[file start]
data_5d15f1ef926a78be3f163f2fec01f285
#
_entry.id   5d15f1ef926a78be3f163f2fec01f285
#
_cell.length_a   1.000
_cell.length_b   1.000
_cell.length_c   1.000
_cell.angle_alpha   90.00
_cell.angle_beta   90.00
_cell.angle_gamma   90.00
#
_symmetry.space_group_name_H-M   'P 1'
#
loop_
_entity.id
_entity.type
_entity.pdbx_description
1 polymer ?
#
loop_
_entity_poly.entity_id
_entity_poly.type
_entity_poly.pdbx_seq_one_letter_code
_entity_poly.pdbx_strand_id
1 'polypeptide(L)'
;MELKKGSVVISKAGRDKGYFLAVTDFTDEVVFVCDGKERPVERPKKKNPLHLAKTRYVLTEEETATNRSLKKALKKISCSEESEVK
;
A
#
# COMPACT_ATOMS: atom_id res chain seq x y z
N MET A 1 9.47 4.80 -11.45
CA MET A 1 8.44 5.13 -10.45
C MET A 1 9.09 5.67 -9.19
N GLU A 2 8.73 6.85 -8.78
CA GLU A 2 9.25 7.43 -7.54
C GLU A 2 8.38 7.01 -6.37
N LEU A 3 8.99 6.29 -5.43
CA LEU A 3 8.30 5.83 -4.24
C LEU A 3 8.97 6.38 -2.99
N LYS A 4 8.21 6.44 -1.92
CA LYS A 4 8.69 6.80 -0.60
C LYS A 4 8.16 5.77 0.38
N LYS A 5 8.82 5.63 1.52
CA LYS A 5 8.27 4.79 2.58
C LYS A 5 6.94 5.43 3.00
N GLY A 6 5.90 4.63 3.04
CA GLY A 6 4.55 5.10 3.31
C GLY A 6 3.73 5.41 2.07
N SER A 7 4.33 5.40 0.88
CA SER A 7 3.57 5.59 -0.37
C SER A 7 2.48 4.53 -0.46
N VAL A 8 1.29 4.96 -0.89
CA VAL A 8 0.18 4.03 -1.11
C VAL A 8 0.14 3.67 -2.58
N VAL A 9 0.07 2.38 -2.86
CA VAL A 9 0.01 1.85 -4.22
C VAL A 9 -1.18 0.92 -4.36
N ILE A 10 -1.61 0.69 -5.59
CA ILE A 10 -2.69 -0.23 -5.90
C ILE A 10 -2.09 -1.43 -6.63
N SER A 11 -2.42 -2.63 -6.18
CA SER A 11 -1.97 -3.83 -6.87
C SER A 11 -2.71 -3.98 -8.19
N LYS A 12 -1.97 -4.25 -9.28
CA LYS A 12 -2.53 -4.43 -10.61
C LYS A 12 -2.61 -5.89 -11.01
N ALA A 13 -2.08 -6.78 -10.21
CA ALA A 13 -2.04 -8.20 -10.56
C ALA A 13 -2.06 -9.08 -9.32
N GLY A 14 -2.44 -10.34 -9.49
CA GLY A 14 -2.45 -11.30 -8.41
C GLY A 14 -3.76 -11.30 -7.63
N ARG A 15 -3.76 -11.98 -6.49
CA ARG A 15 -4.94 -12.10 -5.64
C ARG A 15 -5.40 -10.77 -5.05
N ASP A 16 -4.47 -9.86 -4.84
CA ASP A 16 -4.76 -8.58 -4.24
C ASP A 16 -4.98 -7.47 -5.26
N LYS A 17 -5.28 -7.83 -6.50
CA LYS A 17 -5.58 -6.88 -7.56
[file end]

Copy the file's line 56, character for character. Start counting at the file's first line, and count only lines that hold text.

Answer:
CA VAL A 9 0.01 1.85 -4.22